If it ain’t broke, don’t fix it.

Posted on

Try not to go “Doctor shopping” when you feel great, but just want to feel better.

MY PRACTICE is centered around making people healthier, not curing disease like other doctors, however I live up to my resident nickname, “Radar”, which I earned by always running out from the call suite to the L&D right before someone had fetal distress.  Now I specialize in radar that detects disease in my patients before it happens, and when both the patient and I have time to avert the future disease.

When we are successful our patients feel unbelievably good, and healthy.  This is a common occurrence and is exactly what I am aiming for.  The future aversion of disease is a secondary success.  We revise diet, exercise programs, employ hormone replacement and medications and supplements when necessary, but eventually our patients are happily well!  Sounds like an amazing outcome right?

Well often when 60 year olds feel 40 after years of feeling bad they go a step further and can’t seem to turn down all kinds of fads to feel even better!   The reality is that feeling NORMAL and HEALTHY is as good as it gets!

“Don’t make this mistake….if it ain’t broke don’t try to fix it!” 

What is behind this urge to improve?  I think there are a few personality types that fall into this rut.  Those over-achievers (and my practice is full of them) who are perfectionists commonly fall into trying fad diets, weird supplements that make no sense, over exercising and other effort to feel “perfect”. In the end they feel worse, and they may or may not tell us…so we order tests and look for viruses, autoimmune diseases and then find out that they have been fasting for days on end or only eating cookies!  It always seems to us that we are being pointed in the wrong direction by the absence of information, until this patient finally decides to confess that they have tried to feel perfect, but we’ve been on a wild goose chase to see why they don’t feel well any more…..

Another type of person who falls into this circumstance are the “control-maniacs” or more nicely said, those people who feel out of control in their life but who try to control everything in their environment to feel better.  The symptoms of this type of “fixer” are obvious to us….they call all the time wanting to change dosage or treatment plan because they read something in a magazine or a non-medical friend told them of a new treatment,  OR even worse, they just change their dose and treatment plan without telling us until later, but would call and complain over symptoms that could not occur secondary to our therapy, but COULD happen when a patient stopped or changed our treatment plan.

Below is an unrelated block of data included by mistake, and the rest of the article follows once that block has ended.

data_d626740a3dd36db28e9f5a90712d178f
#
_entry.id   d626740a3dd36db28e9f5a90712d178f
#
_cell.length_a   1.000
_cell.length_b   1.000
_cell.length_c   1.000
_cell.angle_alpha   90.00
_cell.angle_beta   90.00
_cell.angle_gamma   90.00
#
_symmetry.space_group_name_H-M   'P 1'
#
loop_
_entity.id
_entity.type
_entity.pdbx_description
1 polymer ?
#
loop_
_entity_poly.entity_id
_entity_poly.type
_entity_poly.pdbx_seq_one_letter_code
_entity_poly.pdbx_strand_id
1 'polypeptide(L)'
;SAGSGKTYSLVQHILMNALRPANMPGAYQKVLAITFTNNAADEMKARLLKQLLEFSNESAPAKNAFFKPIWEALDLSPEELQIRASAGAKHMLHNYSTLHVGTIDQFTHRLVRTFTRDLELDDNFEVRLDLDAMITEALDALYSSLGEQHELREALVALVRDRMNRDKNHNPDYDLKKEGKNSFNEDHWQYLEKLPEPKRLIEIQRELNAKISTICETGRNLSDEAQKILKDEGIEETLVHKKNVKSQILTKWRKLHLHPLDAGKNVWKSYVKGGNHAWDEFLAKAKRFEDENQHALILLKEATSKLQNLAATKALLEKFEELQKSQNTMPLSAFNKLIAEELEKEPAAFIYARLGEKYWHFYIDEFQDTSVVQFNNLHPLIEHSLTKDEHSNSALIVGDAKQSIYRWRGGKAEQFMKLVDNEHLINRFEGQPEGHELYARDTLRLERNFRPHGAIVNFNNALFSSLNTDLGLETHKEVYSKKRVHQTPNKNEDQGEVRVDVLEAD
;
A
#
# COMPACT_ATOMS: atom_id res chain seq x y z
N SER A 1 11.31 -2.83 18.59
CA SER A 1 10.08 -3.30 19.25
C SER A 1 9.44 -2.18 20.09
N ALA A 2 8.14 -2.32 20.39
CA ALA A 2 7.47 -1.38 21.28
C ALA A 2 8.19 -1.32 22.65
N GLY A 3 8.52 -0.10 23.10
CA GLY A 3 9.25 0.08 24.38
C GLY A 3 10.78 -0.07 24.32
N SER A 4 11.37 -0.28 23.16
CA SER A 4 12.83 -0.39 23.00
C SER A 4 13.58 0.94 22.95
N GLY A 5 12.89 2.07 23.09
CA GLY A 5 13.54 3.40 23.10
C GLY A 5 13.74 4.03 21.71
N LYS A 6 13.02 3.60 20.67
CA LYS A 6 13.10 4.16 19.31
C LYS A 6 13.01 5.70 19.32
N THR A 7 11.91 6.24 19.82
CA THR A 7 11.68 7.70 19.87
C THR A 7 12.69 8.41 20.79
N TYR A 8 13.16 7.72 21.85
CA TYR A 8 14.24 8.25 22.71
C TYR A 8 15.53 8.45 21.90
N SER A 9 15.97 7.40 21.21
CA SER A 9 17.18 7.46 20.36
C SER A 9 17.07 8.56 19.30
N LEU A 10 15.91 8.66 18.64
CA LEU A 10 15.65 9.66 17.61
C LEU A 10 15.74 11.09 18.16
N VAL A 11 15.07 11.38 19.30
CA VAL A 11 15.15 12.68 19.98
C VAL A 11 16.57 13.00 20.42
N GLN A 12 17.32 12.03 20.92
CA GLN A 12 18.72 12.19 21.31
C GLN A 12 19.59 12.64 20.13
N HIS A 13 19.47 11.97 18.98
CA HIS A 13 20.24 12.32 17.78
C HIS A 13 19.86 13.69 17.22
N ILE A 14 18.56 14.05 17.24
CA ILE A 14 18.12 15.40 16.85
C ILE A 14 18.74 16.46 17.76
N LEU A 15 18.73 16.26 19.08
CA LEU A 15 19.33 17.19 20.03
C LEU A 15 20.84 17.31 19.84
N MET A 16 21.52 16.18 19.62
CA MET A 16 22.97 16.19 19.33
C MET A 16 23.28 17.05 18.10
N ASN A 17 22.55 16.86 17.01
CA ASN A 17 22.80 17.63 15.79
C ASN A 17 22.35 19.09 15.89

Eg. Changing dosage for reasons that are wrong—they think a med does something it doesn’t.

Doctor shoppers are my least favorite of the “I feel great, but I want to feel better than that!” people.  These patients go to other doctors and give them half the information and the doctor gives them an opinion, contradicting what we have done, and the patient changes one piece of our treatment plan…say stops one of the hormones she takes, then another doctor and takes something they prescribe that interacts with our medications or diet, and finally after she has pitted doctors against each other, she loses because now she has screwed up her perfect therapy, and no longer feels well, but in return feels powerful!  These are the patients who are a lose-lose, because a doctor cannot afford to care for them.  They are too costly in energy, and damage doctor doctor relationships in addition to exhausting my staff.  These patients will just have to find someone else to manipulate.

The last kind of patient is one who is introspective and over-concerned about her body….even after we have successfully treated her we continue getting phone calls about symptoms that are not from hormones, but she is sure they are…For example I have had a patient who was sure her rash 2 months after pellets were placed, was really from roseola a virus.  One patient had pain on a hip that occurred a month after her pellets were placed and she was sure it was the pellets….but it was on the wrong hip!  She had bumped it on a table edge.  We have heard it all in 16 years, mostly because patients are anxious about having a treatment that is placed under the skin and not removable.

The most important thing is to know what kind of problem is real and what is part of a bigger picture.  If you see yourself in these stories then be happy when your treatment goes well and remind yourself that if your treatment is going well and you feel good…don’t try to fix it!

This Health cast was written and presented by Dr. Kathy Maupin, M.D., Bio-identical Hormone Replacement Expert and Author, with Brett Newcomb, MA., LPC., Family Counselor, Presenter and Author. www.BioBalanceHealth.com.  


Related Post: